Photo: DVIDS/Sgt. Jacob Harrer
There are moments in our lives that can break us, or make us.This is all too true for Kenyan immigrant Douglas O. Ongiyo.
He was 15 years old and travelling with his father when tribal militants shot down their plane over the Somalian desert, according to his story shared on the Marine Corps blog:
He went unconscious and awoke to a firefight between his father and 15 militants.
The pilot died in the crash.
Bullets whizzed overhead during the gunfight, and AK-47s rattled off rounds. Before he blacked out, Ongiyo saw Humvees arrive.
The next thing he knew, he was waking up on a ship. And the first thing he saw was a camouflage uniform, along with a name tag bearing the words “U.S. Marines”. He’d been rescued.
But the second thing he saw was a body bag.
Ongiyo’s father had been a Kenyan Army defence attaché, a military expert attached to a diplomatic position. He often accompanied his dad travelling around the world. That fateful day, it was Somalian fighters known as the Janjaweed who attacked their plane with an anti-aircraft gun, sending them crashing into a ground ambush. His father didn’t survive.
Led by an unknown Marine to the remains of his father, Ongiyo initially thought his dad was asleep.
“I was in shock,” Ongiyo explained. “The worst thing was thinking I had to explain it to my mum. I wasn’t supposed to be there. She didn’t know.”
But being on that ship had an impact on Ongiyo for which he’s grateful.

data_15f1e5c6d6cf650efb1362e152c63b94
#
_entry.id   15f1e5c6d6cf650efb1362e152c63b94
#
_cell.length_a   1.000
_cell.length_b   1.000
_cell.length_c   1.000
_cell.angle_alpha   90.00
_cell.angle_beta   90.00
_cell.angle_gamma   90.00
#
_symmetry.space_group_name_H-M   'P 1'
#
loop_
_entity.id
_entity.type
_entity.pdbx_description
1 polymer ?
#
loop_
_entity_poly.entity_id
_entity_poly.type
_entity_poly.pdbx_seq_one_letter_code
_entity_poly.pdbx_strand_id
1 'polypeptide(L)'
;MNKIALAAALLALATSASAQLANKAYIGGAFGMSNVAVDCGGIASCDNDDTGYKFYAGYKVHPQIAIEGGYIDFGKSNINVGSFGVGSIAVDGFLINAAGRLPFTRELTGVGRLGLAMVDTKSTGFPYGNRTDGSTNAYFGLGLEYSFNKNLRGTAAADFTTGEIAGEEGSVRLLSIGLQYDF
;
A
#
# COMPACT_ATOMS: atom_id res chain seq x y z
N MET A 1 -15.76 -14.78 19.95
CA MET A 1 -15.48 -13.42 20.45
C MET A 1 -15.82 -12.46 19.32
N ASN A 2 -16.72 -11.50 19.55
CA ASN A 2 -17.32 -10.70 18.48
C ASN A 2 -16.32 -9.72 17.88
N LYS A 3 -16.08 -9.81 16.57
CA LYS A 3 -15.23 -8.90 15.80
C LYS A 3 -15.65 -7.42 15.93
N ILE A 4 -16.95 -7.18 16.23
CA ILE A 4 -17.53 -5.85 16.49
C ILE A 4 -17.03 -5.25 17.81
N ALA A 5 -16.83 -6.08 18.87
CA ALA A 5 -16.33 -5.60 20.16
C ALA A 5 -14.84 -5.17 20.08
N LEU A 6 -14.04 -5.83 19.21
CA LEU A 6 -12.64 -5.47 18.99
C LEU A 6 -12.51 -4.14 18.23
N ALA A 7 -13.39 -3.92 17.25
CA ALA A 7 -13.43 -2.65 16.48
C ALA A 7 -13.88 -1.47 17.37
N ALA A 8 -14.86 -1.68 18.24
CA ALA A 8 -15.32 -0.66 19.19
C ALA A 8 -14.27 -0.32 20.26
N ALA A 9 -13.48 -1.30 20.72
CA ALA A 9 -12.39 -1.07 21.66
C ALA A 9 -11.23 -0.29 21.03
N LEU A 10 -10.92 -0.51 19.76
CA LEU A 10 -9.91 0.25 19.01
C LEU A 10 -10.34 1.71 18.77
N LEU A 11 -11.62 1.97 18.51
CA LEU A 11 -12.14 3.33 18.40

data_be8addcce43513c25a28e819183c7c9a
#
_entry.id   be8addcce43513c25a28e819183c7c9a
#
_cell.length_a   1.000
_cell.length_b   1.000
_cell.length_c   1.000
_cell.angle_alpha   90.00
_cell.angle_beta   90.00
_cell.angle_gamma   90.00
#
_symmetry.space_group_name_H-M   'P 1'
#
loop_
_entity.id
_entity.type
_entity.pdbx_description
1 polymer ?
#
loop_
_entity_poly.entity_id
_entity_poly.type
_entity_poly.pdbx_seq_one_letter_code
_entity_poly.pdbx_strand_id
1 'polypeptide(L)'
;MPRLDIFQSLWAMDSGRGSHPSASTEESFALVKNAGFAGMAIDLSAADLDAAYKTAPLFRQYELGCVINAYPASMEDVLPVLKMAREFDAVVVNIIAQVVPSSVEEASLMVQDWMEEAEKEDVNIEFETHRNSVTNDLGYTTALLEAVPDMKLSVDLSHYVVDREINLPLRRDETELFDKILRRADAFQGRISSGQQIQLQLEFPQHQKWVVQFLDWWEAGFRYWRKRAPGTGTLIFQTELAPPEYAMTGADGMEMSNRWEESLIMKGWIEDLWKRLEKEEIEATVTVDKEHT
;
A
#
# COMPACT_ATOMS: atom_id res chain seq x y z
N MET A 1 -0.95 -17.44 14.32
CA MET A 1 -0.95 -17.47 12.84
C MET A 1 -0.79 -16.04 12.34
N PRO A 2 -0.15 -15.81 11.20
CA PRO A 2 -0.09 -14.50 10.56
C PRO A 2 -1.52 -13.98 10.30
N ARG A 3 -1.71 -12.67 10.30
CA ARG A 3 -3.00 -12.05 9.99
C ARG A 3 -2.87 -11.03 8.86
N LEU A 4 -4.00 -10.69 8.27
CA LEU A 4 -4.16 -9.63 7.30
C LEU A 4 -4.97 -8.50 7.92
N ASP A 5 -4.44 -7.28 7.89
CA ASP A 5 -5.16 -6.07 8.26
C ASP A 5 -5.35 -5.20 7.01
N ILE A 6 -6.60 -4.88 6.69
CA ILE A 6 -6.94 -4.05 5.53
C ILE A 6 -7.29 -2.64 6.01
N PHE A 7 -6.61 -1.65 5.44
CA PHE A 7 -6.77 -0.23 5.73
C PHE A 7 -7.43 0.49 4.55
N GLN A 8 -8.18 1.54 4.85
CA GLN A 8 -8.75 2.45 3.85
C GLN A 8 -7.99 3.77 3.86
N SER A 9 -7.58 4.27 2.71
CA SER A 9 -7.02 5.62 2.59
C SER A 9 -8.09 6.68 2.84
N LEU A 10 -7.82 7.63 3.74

He recalls that over the next few days, the Marines took care his father’s burial preparations — dressing him in his full Kenyan Army dress uniform, and arranging for them to fly home for the funeral.
“To show that kind of respect for him was a life altering event. I stopped being superficial,” he said.
Photo: DVIDS/Sgt. Jacob Harrer
Ongiyo grew up wanting to pay back the U.S. Marines who saved his life and honored his father. So after moving to the United States during his college years, he enlisted in the Corps.
A cerebral, intelligent kid — he spoke nine languages: English, Swahili, Russian, Arabic, German, Luo, Creole, Kikuyu, and Luhya.
He could have pursued a successful civilian career after graduating from Western Michigan University with a degree in aeronautical engineering. But he was determined to enlist, and is now stationed at Camp Pendleton, California, with Headquarters Battalion, 1st Marine Division.
“I got a sense of pride. I felt a sense of accomplishment. I was serving a greater purpose,” he said. “I feel like I owe the Marine Corps my life, and I’m just trying to pay them back.”
He says his older brother is a major in the Kenyan Army, and his older sister is a captain in the British Royal Marines, so the family has a proud “legacy of military service” since their father was killed.
Today, 27-year old Lance Corporal Ongiyo serves as a financial management resource analyst and is known for “a wealth of knowledge and experience” that impresses his comrades.
Most of all though, he carries with him a “deep-rooted appreciation for the opportunity to serve a higher purpose” as he lives out his calling.
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